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Book Review: Princes of Sandastre

The Perilous Quest of the Princes of Sandastre begins…

It is the year 1403 in the high Middle Ages. King Henry reigns in England, While England smolders with suppressed rebellion, young Simon Branthwaite sets sail across the Atlantic in search of the lost realm of Lyonesse. His quest will take him to Rockall, a land wreathed in legend; a land of weird beasts and wondrous happenings, of great beauties and terrible dangers, a lost world, all that remains of the legendary continent of Atlantis.

Cover art for The Princes of Sandastre, a book review on The Fantasy Network NewsAnd there begin Princes of Sandastre — with adventures stranger than the wildest of Simon’s imaginings; adventures that will change the course of his life and reshape that land forever…

That’s the concept behind Princes of Sandastre, the first in a planned 12-book series based on the work of Antony Swithin that is being revised, edited and completed by author/editor Mark Sebanc. Sebanc took up the work on the Rockall series after the estate of Swithin (who wrote under the pen name William A.S. Sarjeant) invited him to complete the project after Swithin died in the early 2000s. The series arc promises to be quite a ride, with unforgettable characters in a rich landscape where readers who love world-building will find a lot to enjoy.

Princes of Sandastre is both a revision and enrichment of Swithin’s original stories, the first four of which were publishing in the 1990s. The series was interrupted by his untimely death, but he left a rich set of notes and maps behind for someone to develop. Enter Sebanc, a Canadian novelist and scholar, who brings in his own edits and additions to help the story appeal to 21st century readers.

Sebanc first encountered Swithin’s story while browsing in a bookstore one day in the mid-1990s. Like many readers, he became quickly enamored by the classic feel of the story, which hearkens back to works like Lord of the Rings, The Mists of Avalon, The Lost World, The Crystal Cave, and other books based in the British mythology landscape.

The world of Rockall is a throwback high fantasy of the best kind, one that reminds you of Tolkien and Conan Doyle, and written well enough to draw you in and keep you reading. The story is richly crafted, with a thoughtful, intricate setting and strong narrative storytelling.

To draw modern readers into the tale, Sebanc adds his own take to the story’s framing. Much like other portal novels, Rockall exists in an alternate dimension and can be entered from today’s world through a wormhole. Those who love The Chronicles of Narnia will appreciate that touch.

The story begins as the narrator, Christopher, recalls a story his grandfather, Antony, had told him of landing on a mysterious, magical island called Rockall during World War II. Could this land be Lyonesse, a land shrouded in the mists of time, one that sank into the sea like Atlantis? The fantastical place, tied as it is to King Arthur and Tristan and Isolde, seems like a fever dream. But of course, in the way all fantasy stories like this begin, readers will soon find out it’s no dream at all. The world of Rockall exists, and we’ll be plunged into its dramatic adventures soon enough.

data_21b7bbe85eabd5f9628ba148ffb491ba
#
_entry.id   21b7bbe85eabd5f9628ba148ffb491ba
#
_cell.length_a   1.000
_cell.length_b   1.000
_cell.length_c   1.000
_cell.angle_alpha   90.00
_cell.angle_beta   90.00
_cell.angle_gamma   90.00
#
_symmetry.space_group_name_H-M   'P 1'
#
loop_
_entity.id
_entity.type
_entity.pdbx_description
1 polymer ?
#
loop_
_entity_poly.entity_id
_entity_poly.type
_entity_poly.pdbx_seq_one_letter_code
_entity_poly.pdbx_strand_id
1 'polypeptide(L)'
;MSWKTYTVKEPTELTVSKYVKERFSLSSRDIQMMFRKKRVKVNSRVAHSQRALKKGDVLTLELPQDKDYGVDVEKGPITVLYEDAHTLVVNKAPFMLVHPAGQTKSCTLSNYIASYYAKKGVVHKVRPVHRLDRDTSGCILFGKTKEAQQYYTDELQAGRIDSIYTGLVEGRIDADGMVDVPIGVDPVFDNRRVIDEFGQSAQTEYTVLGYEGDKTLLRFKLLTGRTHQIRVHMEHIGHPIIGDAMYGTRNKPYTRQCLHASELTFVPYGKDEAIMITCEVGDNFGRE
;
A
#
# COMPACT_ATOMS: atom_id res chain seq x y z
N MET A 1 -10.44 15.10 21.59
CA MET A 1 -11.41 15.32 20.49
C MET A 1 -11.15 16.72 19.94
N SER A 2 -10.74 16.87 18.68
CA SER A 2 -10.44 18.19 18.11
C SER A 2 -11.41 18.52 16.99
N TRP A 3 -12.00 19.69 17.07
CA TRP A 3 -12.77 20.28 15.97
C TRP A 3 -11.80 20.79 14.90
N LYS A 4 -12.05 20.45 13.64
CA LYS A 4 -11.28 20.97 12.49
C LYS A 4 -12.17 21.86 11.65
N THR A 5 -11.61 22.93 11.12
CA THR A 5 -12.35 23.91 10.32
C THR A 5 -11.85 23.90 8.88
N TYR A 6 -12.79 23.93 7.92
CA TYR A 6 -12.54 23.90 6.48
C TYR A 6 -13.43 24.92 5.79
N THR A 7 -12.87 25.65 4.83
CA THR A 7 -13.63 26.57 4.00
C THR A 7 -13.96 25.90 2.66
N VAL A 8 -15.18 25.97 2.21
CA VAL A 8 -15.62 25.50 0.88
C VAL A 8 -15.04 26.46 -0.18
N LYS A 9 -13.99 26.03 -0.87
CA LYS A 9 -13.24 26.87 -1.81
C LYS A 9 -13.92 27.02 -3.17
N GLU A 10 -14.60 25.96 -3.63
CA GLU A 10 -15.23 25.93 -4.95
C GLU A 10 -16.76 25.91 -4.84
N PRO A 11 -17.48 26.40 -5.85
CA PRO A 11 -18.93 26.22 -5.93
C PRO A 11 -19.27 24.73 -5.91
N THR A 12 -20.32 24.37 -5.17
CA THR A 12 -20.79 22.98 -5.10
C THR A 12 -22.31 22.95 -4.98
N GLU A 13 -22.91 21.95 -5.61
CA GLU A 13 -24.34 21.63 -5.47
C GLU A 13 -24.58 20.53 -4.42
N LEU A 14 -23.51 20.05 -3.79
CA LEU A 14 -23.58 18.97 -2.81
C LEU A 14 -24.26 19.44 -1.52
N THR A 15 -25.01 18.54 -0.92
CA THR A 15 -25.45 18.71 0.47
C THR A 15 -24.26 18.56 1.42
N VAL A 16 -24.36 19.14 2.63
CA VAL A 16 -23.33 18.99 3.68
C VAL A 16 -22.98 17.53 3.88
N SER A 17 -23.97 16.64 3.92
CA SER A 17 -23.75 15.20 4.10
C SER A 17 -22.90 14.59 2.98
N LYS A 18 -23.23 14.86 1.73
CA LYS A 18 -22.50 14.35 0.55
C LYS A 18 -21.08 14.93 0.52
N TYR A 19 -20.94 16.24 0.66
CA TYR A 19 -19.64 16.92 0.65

The story becomes a sort of mystery, with Christopher on the hunt to find out if his grandfather’s tale of this mythical land could have, in fact, been true. This takes him to scholars and secret societies, reading old journals and perusing handmade maps, the kind of adventure that readers of this type of book enjoy and envision undertaking themselves, should they ever be so lucky to stumble across such a mystery.

Soon, readers find themselves plunged into Antony’s own tale, a navy man in the second World War, and then Antony’s own fascination with the story of Simon, a man in 1403 AD England, who has a destiny of his own. And while the tale’s setup may sound complex, it’s easy to get caught up in the masterful storytelling.

Still, what appeals most about its tale is the timeless connections it makes to legends like Atlantis, Avalon, King Arthur, King Henry and more… the sort of legendary visions that many high fantasy readers are attracted to. Princes of Sandastre makes a great addition to your bookshelves alongside any of your Tolkien and Arthurian tales.

Books 1 and 2 in the series, Princes of Sandastre and Lords of the Stoney Mountains, are already available where books are sold, and they feature beautiful cover art illustrated by Ted Nasmith, well-known for his Tolkien illustrations.

If you’re interested in learning more about the author and taking a deep dive into the Lyonesse series, you can also check out the YouTube interview between Sebanc, Nasmith and John DiBartolo. Or visit the series website: The Perilous Quest.

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